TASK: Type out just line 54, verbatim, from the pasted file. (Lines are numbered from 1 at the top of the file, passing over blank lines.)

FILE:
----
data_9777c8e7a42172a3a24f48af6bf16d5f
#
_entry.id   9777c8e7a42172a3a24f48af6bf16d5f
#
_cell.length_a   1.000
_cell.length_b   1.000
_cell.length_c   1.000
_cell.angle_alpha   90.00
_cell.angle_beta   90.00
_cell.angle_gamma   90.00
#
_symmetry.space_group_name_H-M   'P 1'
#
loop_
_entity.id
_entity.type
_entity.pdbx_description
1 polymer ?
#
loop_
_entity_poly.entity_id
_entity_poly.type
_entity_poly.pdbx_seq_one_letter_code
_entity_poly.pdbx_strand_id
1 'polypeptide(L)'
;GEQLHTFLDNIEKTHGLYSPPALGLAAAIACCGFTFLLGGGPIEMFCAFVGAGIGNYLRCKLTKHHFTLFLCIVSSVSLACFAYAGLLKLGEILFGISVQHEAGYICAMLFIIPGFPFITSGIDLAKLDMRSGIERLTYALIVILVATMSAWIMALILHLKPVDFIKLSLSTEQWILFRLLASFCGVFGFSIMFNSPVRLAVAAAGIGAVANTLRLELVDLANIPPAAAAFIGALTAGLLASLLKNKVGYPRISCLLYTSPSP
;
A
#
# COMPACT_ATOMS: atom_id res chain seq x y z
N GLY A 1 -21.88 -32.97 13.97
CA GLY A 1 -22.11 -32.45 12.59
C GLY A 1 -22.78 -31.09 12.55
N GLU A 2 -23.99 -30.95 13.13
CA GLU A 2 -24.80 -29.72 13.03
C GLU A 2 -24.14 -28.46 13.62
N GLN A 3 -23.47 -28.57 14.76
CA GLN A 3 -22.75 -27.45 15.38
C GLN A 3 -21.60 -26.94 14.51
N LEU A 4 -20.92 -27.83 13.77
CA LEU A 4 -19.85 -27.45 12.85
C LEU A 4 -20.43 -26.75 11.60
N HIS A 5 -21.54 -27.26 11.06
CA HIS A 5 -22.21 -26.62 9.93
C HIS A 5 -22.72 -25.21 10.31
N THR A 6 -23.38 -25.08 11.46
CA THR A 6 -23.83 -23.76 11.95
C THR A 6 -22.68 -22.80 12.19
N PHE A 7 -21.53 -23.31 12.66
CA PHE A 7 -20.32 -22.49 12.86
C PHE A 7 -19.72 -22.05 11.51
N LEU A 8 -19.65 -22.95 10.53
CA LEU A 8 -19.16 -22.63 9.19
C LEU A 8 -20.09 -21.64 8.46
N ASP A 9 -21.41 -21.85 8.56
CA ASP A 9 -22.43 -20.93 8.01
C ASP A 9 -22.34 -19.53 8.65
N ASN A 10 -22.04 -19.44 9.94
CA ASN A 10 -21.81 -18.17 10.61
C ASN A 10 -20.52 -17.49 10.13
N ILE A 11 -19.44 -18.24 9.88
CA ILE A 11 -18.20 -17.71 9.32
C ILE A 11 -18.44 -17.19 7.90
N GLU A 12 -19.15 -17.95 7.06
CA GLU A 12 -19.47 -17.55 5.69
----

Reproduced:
C LEU A 8 -20.09 -21.64 8.46